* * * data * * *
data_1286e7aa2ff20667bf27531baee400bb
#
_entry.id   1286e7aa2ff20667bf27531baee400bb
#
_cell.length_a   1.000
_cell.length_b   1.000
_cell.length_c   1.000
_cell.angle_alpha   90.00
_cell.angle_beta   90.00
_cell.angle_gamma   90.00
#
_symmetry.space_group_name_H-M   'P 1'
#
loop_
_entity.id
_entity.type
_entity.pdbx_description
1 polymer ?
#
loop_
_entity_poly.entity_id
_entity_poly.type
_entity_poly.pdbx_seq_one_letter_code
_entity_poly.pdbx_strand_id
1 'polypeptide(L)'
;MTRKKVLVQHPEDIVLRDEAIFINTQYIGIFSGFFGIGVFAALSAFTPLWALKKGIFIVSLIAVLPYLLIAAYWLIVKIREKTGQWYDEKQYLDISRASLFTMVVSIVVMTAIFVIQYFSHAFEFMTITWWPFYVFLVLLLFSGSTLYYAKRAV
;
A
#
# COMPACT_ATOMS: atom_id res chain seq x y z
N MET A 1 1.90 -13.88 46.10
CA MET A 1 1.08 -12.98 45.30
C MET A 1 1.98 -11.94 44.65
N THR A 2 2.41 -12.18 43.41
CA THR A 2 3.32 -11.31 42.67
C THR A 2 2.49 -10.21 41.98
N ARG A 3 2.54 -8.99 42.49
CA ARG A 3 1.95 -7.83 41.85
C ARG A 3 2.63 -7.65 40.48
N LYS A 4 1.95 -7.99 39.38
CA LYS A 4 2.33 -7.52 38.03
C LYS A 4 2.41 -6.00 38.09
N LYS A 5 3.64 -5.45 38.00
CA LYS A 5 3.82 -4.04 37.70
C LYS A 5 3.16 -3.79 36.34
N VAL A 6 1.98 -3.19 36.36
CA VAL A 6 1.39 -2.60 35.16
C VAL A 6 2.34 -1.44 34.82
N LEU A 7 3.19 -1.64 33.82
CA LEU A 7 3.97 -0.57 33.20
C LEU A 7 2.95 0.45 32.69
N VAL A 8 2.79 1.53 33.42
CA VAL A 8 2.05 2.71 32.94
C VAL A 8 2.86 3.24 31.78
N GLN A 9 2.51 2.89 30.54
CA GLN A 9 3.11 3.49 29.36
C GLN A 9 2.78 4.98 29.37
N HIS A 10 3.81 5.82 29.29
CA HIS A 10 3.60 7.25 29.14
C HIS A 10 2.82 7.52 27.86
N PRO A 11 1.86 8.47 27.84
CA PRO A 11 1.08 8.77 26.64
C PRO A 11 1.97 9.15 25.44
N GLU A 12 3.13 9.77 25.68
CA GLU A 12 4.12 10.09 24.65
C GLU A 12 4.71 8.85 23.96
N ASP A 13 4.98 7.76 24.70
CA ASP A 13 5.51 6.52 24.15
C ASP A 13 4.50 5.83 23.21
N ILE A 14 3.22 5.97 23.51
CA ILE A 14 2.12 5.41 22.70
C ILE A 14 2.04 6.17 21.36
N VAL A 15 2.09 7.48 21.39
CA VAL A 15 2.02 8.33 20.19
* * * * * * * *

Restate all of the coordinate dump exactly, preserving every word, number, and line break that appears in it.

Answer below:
data_1286e7aa2ff20667bf27531baee400bb
#
_entry.id   1286e7aa2ff20667bf27531baee400bb
#
_cell.length_a   1.000
_cell.length_b   1.000
_cell.length_c   1.000
_cell.angle_alpha   90.00
_cell.angle_beta   90.00
_cell.angle_gamma   90.00
#
_symmetry.space_group_name_H-M   'P 1'
#
loop_
_entity.id
_entity.type
_entity.pdbx_description
1 polymer ?
#
loop_
_entity_poly.entity_id
_entity_poly.type
_entity_poly.pdbx_seq_one_letter_code
_entity_poly.pdbx_strand_id
1 'polypeptide(L)'
;MTRKKVLVQHPEDIVLRDEAIFINTQYIGIFSGFFGIGVFAALSAFTPLWALKKGIFIVSLIAVLPYLLIAAYWLIVKIREKTGQWYDEKQYLDISRASLFTMVVSIVVMTAIFVIQYFSHAFEFMTITWWPFYVFLVLLLFSGSTLYYAKRAV
;
A
#
# COMPACT_ATOMS: atom_id res chain seq x y z
N MET A 1 1.90 -13.88 46.10
CA MET A 1 1.08 -12.98 45.30
C MET A 1 1.98 -11.94 44.65
N THR A 2 2.41 -12.18 43.41
CA THR A 2 3.32 -11.31 42.67
C THR A 2 2.49 -10.21 41.98
N ARG A 3 2.54 -8.99 42.49
CA ARG A 3 1.95 -7.83 41.85
C ARG A 3 2.63 -7.65 40.48
N LYS A 4 1.95 -7.99 39.38
CA LYS A 4 2.33 -7.52 38.03
C LYS A 4 2.41 -6.00 38.09
N LYS A 5 3.64 -5.45 38.00
CA LYS A 5 3.82 -4.04 37.70
C LYS A 5 3.16 -3.79 36.34
N VAL A 6 1.98 -3.19 36.36
CA VAL A 6 1.39 -2.60 35.16
C VAL A 6 2.34 -1.44 34.82
N LEU A 7 3.19 -1.64 33.82
CA LEU A 7 3.97 -0.57 33.20
C LEU A 7 2.95 0.45 32.69
N VAL A 8 2.79 1.53 33.42
CA VAL A 8 2.05 2.71 32.94
C VAL A 8 2.86 3.24 31.78
N GLN A 9 2.51 2.89 30.54
CA GLN A 9 3.11 3.49 29.36
C GLN A 9 2.78 4.98 29.37
N HIS A 10 3.81 5.82 29.29
CA HIS A 10 3.60 7.25 29.14
C HIS A 10 2.82 7.52 27.86
N PRO A 11 1.86 8.47 27.84
CA PRO A 11 1.08 8.77 26.64
C PRO A 11 1.97 9.15 25.44
N GLU A 12 3.13 9.77 25.68
CA GLU A 12 4.12 10.09 24.65
C GLU A 12 4.71 8.85 23.96
N ASP A 13 4.98 7.76 24.70
CA ASP A 13 5.51 6.52 24.15
C ASP A 13 4.50 5.83 23.21
N ILE A 14 3.22 5.97 23.51
CA ILE A 14 2.12 5.41 22.70
C ILE A 14 2.04 6.17 21.36
N VAL A 15 2.09 7.48 21.39
CA VAL A 15 2.02 8.33 20.19